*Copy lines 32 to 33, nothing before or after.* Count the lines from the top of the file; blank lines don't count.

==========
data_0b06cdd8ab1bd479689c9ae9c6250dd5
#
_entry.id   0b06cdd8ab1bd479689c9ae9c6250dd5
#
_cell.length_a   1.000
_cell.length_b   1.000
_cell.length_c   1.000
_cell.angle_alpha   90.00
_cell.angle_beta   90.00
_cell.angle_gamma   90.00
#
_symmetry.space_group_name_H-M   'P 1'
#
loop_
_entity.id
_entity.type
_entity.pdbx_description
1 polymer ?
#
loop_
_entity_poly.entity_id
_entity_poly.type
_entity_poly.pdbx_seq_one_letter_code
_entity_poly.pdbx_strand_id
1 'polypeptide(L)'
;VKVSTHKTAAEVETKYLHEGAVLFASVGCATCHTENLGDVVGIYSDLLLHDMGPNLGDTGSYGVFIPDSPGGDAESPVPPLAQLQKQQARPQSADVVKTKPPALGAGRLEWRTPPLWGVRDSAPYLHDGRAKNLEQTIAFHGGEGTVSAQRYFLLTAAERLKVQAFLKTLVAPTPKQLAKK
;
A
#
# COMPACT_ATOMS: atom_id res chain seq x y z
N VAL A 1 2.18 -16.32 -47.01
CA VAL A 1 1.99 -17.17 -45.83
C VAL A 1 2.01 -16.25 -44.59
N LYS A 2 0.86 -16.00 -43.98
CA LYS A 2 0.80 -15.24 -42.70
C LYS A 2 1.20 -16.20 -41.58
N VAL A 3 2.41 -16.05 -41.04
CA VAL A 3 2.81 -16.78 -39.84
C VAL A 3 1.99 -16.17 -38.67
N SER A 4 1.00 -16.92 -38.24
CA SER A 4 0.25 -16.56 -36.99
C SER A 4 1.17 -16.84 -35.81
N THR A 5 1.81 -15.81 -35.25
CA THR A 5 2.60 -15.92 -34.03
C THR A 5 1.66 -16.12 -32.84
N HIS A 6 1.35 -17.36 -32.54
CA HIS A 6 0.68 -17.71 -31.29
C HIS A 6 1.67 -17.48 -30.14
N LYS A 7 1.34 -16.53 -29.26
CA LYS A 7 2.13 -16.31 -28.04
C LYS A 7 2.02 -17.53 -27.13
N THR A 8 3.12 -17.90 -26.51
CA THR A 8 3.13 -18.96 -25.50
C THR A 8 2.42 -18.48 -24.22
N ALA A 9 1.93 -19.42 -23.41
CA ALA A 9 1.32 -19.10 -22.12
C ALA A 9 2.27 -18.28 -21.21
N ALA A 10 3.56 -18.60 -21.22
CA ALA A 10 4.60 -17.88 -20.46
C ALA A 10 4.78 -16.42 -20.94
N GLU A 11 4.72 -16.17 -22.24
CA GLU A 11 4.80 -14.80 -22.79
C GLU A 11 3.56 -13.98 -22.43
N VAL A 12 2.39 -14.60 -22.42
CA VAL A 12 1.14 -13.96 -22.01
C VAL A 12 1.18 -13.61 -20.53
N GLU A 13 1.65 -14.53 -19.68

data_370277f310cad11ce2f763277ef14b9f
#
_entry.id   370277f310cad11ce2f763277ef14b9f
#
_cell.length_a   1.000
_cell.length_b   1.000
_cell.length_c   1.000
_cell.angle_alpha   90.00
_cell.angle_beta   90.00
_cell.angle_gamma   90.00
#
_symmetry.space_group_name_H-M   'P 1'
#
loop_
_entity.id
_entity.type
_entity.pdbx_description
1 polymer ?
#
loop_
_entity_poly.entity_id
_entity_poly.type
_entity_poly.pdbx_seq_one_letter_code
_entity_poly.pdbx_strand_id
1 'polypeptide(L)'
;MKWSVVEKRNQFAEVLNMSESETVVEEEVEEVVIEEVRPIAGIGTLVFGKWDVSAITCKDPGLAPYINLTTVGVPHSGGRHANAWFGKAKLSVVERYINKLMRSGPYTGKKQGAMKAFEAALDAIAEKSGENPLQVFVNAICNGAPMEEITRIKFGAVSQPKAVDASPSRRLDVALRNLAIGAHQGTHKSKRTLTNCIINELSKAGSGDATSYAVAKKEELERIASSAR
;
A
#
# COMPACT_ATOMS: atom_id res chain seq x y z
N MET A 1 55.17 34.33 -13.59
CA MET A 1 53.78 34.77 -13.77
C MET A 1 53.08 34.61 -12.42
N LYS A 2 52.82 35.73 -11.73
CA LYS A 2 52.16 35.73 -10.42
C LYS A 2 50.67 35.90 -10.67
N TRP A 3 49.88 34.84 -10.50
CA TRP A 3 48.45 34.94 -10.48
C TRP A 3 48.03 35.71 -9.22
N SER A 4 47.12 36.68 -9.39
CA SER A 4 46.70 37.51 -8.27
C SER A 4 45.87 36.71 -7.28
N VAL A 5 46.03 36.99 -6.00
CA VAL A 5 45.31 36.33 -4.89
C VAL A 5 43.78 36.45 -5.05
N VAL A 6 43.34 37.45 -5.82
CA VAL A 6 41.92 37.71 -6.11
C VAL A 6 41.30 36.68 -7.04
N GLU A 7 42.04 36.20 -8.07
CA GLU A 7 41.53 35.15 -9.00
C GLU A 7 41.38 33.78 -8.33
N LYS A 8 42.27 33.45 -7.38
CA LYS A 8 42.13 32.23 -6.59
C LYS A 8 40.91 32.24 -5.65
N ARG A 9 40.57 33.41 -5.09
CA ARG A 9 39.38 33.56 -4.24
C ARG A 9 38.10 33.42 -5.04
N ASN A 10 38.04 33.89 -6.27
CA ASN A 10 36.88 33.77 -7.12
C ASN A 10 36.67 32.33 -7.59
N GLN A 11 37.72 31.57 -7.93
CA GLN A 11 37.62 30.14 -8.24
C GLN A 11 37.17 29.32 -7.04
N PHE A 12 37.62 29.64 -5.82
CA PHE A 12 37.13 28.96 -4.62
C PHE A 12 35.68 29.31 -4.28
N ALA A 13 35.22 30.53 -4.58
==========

CA VAL A 1 1.99 -17.17 -45.83
C VAL A 1 2.01 -16.25 -44.59